As the Abuja – Kaduna train service clocks 900 days of operation, EJIKE EJIKE, in this article, examines the progress and challenges recorded so far.
The $1.46 billion Abuja-Kaduna train service, which was inaugurated on July 26, 2016 by President Muhammadu Buhari, was kicked off by President Goodluck Jonathan’s regime and has worked for over two years without interruption.
The 186.5km Nigerian first standard-guage rail track connects the federal capital city, Abuja with Kaduna State, which enables faster movement of goods and people between the two cities.
With the addition of eight coaches on January 5, 2018, the rail transport currently operates four trips, conveying about 2000 passengers on a daily basis to and from the Abuja -Kaduna route.
Speaking on the revenue generation in-between 2017 and 2018, the Nigerian Railway Corporation (NRC) revealed that it generated over N1.152,000,000 in the last two years of operating the Abuja-Kaduna train service.
The managing director of the corporation, Fidet Okhiria, explained that the service raked in over N80 million monthly from the Abuja-Kaduna train service in 2018.
This amounted to over N960 million in 12 months of 2018.
Okhiria said that the figure was higher than the N16 million generated monthly in 2017, amounting to N192 million in 12 months of 2017.
The records of the operation of the train service in the first five months were not properly accounted for as the service operated free test running service in the initial period of operation.
Ikhiria had explained that he did not have record of the daily income of the service, noting that in the first week of operation, “we made N2.2 million; in the second week, we made N2.9 million. Last week report showed that we had almost 5,000 passengers in six days.”
The NRC boss, however, said that in spite of the increase in revenue, the corporation is yet to break even as it still spends over N100 million monthly as running cost.
He said that in 2018, the number of train trips also increased from four to eight, adding that 10 more coaches would be deployed on the route.
Okhiria said that the goal is to run hourly train service on the route as Nigerians become more confident in the service.
“We are close to breaking even on the Abuja-Kaduna train, we have made progress because of the efforts we made. When we started, we were earning about N16 million and spending about N56 million, but right now, we can comfortably say we earn over N80 million although we still spend over N100 million, which is closer to breaking even.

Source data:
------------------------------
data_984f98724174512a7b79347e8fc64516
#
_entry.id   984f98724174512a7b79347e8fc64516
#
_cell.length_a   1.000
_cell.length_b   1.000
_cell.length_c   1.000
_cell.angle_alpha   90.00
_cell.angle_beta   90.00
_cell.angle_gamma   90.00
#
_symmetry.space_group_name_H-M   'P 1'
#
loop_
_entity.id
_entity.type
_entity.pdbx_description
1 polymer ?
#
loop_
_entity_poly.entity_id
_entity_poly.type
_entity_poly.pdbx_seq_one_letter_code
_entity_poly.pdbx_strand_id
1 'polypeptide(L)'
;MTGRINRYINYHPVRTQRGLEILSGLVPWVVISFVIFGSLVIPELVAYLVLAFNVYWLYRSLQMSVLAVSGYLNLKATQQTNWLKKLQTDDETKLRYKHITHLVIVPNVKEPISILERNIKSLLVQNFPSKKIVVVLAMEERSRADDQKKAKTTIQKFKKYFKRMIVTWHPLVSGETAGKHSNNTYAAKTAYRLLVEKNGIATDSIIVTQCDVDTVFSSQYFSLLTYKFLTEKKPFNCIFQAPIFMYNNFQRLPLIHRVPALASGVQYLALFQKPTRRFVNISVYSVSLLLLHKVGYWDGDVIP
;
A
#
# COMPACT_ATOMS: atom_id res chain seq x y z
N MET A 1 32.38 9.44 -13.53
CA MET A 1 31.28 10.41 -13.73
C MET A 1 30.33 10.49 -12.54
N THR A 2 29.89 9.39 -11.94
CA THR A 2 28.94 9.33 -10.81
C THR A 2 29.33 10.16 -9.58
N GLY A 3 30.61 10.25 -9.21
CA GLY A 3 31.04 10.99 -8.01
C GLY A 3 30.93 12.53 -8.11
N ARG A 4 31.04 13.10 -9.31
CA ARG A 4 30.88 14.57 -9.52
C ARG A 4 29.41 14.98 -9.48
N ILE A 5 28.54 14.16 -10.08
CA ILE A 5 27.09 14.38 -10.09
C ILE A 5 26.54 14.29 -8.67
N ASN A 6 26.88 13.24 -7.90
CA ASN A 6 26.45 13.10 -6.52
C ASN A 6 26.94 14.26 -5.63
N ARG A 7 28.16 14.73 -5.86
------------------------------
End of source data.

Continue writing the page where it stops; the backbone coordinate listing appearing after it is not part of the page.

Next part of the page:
“By the time we have more coaches and run more trains, I think the expenses would reduce and more patronage would come in.
“The issue we have now is that we only run passenger trains; we don’t have freight to move from Kaduna to Abuja.”
Okhiria further attributed the high expenses to the purchase of diesel for generators at the train stations.
“If we were able to link up with some people to move freight, we would be able to break even because presently, by the time we inject power from the public power supply, I think our expenses would also come down.
“Right now, our stations are still powered by generators 24/7, we buy about 99,000 litres of diesel every month to power those generators, so it eats deep into our expenses.
“But by the time we are able to connect to the public power supply, which we hope would happen this month, the cost of buying diesel will drastically reduce and then, we can break even, “he explained.
Meanwhile, the service has recorded over 900,000 passengers in its first two years of operation.
The manager, Abuja-Kaduna Train Service, Mr Pascal Nnorli, disclosed that at the two years anniversary of the service, approximately 900,000 passengers have been recorded.
He also explained that the service has provided 600 direct jobs since inception.
However, after two years of service, the glitz and excitement that heralded the opening of the Abuja-Kaduna train service seems to have dewindled.
Investigation revealed that ticket racketeering, (especially at weekends)poor hygiene, lack of proper security checks and theft, are still a problem around the Idu – Rigasa service station.
At some of the stations along Idu, Kubwa, and Rigasa, our investigation shows that there were no proper security checks and no proper means of identifiying passengers, thereby, making it easy for infiltration by criminal elements.
Also, about the hygiene of the toilets in both Abuja and Kaduna stations, our investigation showes that most times, it is only one of the taps that is running in Kubwa station, while that of Kaduna is worse.